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    You are in: Home / Community Forums / Breads & Baking / Yeast/Rising Breads for Newbies
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    Yeast/Rising Breads for Newbies

    Sun Mar 24, 2013 2:28 pm
    Newbie "Fry Cook" Poster
    There are tons of tips out there to help with texture, but what you may not find is the importance of sifting your flour!

    It seems that in my mid-thirties this isn't something that I was taught growing up, in fact if you ask my mother today (NOT a BAKER- terrific COOK) she'll tell you it's not all that important or neccessary.

    Flour should ALWAYS be sifted. You can get by unnoticed on most occasions, as no one will know the difference. This completely falls apart in a bread that needs to rise! With the widespread availabilty of breads in the supermarkets and bakeries we aren't taught any more how to make bread, and it's generally quite simple.

    I came to this conclusion after the application of laziness. I knew better. I didn't want to apply the effort. My breads turned out terrifically tasty- but extremely dense. I could make my banana breads, etc sufficiently moist so that the density wasn't so bothersome, but all of my rising breads- in the machine, or my preferred, by hand was always dense.

    My number one tip? Sift at least TWICE.

    My #2? PATIENCE. Allow time to rise. A second rise should be roughly half the time as the first.

    Lastly for you beginners- use one of those nifty digital thermometers (think Pamperd Chef style) to keep on eye on your rising climate. I put mine in the microwave with the temp gauge outside the microwave. I keep my temp 75-80. If it dips below, I take the rising dough out for 2 minutes and microwave a cup of water for 2 minutes, then put the dough back in. I recheck the temp just in case, but this usually creates the perfect temp/humidity for a small batch. You can leave the water cup in if you want- I don't, but not for any particular reason. I find the humidity in there good enough for most recipies at most times of the year.

    A side note- MOST of my rises are 3/4-12hrs. I haven't seen much difference in these tips for other recipies, in fact, the shorter the rise the more critical these tips are to your results.
    Sun Mar 24, 2013 5:34 pm
    Forum Host
    I never sift flour for bread. I do for tortes, since the amount of flour is more critical. For breads, I don't see that it makes a difference, at least not for me. Especially if you weigh your flour. Mother never sifted flour for bread either - she would be 93 if she were still alive. But she did for tortes and for some cookies.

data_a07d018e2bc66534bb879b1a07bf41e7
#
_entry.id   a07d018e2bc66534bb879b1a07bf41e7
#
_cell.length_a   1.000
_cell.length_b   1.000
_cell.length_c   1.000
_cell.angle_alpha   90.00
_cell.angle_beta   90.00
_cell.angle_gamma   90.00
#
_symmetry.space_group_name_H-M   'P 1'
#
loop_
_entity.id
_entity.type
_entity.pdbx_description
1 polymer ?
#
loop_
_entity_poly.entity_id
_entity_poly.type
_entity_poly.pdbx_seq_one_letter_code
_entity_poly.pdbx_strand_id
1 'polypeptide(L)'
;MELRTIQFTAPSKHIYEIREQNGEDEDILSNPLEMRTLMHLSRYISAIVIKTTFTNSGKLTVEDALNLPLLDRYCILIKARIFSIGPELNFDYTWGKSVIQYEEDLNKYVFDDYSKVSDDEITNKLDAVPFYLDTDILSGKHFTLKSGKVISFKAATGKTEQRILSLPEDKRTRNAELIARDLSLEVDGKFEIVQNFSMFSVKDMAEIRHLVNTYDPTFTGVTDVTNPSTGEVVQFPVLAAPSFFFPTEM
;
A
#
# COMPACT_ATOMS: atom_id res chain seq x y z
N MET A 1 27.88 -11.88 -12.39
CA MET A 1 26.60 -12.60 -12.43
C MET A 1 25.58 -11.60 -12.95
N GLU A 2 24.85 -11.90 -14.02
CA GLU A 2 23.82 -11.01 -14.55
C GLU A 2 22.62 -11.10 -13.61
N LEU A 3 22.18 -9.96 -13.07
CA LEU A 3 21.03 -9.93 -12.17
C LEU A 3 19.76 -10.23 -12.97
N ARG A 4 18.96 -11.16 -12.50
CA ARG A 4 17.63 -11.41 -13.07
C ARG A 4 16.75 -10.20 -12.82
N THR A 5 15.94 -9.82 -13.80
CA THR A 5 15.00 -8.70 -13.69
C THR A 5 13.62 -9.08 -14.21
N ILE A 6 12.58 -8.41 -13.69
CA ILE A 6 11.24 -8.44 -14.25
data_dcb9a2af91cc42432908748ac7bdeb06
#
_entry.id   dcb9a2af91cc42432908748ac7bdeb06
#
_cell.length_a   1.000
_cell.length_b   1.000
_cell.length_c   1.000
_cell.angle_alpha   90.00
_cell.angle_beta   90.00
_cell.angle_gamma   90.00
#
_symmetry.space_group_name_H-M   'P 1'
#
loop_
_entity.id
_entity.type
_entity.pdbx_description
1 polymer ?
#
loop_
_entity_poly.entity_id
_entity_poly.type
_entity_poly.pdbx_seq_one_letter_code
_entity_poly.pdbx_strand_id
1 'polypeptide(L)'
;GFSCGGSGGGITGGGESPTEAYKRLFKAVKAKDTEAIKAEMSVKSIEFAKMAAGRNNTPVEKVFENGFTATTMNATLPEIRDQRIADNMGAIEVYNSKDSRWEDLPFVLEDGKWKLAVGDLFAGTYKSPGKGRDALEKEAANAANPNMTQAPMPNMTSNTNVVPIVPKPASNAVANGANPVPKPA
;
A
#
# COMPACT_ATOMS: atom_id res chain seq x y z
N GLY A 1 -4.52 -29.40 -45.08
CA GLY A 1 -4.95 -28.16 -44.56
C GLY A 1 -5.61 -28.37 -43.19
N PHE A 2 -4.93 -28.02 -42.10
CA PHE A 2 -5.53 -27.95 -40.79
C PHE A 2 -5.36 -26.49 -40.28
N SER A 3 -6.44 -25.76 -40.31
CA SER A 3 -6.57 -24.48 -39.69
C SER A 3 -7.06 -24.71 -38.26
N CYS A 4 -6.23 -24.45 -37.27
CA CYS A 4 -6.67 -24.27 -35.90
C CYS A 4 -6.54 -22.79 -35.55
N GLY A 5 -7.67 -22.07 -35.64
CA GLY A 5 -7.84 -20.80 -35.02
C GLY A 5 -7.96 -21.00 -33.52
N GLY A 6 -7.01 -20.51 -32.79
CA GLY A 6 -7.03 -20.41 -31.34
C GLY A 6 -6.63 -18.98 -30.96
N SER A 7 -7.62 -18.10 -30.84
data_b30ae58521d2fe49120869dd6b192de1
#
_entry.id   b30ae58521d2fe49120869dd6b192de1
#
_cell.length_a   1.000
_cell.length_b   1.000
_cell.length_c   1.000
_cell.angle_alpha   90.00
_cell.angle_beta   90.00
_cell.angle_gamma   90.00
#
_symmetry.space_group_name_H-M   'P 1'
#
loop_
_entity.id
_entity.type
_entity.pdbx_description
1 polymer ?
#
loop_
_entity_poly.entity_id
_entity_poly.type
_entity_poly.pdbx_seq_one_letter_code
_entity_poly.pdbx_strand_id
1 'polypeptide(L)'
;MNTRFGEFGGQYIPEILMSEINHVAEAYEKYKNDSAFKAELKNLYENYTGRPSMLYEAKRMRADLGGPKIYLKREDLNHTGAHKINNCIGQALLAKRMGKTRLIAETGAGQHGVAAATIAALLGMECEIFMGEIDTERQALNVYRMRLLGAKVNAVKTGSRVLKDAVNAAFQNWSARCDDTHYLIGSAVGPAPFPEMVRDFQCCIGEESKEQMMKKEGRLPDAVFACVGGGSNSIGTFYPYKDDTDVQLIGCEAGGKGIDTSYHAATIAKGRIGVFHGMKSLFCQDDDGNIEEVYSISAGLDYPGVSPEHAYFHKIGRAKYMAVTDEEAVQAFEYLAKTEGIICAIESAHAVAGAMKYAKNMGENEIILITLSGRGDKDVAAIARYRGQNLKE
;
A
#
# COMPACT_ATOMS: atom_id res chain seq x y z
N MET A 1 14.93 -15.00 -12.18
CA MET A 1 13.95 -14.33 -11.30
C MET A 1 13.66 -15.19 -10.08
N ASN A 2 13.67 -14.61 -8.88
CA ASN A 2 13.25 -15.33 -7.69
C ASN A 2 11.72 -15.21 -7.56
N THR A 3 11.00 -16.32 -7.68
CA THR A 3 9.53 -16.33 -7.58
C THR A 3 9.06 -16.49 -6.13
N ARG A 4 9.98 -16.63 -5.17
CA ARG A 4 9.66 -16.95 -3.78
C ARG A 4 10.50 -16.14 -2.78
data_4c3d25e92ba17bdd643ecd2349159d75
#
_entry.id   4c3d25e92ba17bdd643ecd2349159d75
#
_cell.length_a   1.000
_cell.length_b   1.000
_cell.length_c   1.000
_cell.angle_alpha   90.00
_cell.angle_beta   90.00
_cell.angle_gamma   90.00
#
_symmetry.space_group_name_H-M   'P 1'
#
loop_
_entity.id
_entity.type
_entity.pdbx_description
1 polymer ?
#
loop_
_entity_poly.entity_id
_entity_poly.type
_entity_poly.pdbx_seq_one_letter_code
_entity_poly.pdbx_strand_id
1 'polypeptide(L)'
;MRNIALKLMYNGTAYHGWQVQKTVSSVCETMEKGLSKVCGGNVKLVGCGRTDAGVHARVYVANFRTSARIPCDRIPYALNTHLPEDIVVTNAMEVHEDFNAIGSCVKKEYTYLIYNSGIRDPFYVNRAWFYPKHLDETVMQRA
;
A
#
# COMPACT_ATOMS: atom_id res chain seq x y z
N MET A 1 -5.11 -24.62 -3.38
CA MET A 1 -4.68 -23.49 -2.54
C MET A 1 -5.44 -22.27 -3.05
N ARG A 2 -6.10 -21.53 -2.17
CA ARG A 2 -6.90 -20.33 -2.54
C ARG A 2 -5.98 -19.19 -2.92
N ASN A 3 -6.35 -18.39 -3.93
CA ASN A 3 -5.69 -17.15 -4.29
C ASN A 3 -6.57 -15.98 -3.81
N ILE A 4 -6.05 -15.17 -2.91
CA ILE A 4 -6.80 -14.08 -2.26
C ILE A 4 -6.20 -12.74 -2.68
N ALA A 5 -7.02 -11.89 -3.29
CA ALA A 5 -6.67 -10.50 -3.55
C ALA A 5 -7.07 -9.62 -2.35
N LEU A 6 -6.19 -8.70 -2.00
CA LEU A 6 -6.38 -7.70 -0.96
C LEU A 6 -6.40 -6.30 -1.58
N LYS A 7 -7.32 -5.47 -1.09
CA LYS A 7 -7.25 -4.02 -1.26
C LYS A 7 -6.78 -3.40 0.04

Too much flour is probably the biggest source of dense bread. With breads, because you use so much, you can be adding an awful lot of flour if you scoop your flour from the flour bin, rather than spooning in - up to 25% more. If sifting helps you measure it more accurately, then go with it!

    Interesting to read your perspective.
    Sun Mar 24, 2013 8:17 pm
    Newbie "Fry Cook" Poster
    Thanks for the great comments! Very usefull and accurate!

    That said- my aim for this post is baking newbies. I have since learned that with the Las Vegas hot/dry climate, combined with 'basics' like spooning are not scooping are important and that certain accomadations need to be made almost always. My Grandmother, in her very late 70s has her own version of 'sifting' (which I couldn't replicate, let alone describe!)- using the same recipie for 60+ years in the exact same location will that to you ya!

    My future posts will try to keep in mind the user that has little to no experience in baking, perhaps cooking if I start to branch out. Not to be TMI, I recently became temorarily (I Hope!) disabled, and I desperately need something to do! So my hobby is going to become my 'job'.

    ANY AND ALL COMMENTS are not just encouraged, but very much appreciated!! Learning more is part of all of our journeys- and if a comment goes over someone's head it encourages further research and discussion!!

    Muah! to all my fellow bakers/bakers to be!
    Red Apple Guy
    Mon Mar 25, 2013 9:30 pm
    Forum Host
    Hey Samantha. I find that weighing ingredients reduces variations in breads from bake to bake.

    Wed Sep 18, 2013 9:52 am
    Regular "Line Cook" Poster
    Hi i'm a new 'baker' , more a cook actually.. do you measure the amount of flour the recipe calls for and then sift the first time, or sift the first time until you reach the amount that is needed? Ive read both ways..
    Thanks so much.
    Red Apple Guy
    Wed Sep 18, 2013 10:13 am
    Forum Host
    That's one of the problems with using volume measurements. If the author of the recipe doesn't specify, there is really no way to know. If it's a recipe here, we can contact the person posting the recipe or perhaps reading the reviews will give us a clue. What is the recipe?

    Wed Sep 18, 2013 6:53 pm
    Regular "Line Cook" Poster
    I guess I was speaking more in 'general' terms. There isn't a recipe here I was referring to, more ones I've seen elsewhere as I looked for recipes..
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